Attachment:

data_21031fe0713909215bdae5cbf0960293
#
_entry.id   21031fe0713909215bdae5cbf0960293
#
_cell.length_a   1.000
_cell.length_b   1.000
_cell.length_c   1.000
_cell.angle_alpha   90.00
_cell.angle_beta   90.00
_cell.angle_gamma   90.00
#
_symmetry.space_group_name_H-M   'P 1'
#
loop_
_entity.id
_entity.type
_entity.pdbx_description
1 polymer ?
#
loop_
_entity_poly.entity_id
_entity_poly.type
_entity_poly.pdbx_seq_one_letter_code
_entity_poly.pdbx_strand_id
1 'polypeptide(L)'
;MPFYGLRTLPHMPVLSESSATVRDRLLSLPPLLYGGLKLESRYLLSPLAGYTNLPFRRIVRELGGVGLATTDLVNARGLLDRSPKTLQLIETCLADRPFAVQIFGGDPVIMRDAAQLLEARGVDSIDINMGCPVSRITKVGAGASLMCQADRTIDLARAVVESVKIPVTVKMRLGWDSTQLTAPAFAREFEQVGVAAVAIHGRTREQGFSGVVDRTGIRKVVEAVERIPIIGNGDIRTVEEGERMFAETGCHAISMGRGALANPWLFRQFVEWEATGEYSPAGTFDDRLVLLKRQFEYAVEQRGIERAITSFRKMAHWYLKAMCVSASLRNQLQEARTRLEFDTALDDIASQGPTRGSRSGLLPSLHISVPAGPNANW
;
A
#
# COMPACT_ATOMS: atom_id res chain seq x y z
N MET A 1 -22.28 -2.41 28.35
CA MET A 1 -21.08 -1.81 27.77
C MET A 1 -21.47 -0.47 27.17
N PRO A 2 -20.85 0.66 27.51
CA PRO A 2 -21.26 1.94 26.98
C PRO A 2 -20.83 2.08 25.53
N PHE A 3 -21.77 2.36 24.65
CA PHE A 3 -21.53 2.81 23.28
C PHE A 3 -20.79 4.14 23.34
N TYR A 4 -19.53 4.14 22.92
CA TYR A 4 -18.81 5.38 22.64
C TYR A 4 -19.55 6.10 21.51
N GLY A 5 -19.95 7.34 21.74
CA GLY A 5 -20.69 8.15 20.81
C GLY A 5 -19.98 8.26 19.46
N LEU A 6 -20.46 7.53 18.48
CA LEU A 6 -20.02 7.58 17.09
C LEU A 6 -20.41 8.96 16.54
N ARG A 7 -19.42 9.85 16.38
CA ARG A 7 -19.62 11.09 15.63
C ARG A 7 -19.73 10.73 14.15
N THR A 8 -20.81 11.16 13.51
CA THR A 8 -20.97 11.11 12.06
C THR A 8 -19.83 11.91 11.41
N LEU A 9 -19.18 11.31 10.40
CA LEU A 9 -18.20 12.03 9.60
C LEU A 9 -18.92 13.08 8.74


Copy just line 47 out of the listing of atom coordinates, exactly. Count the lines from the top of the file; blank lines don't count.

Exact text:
CA LEU A 6 -20.02 7.58 17.09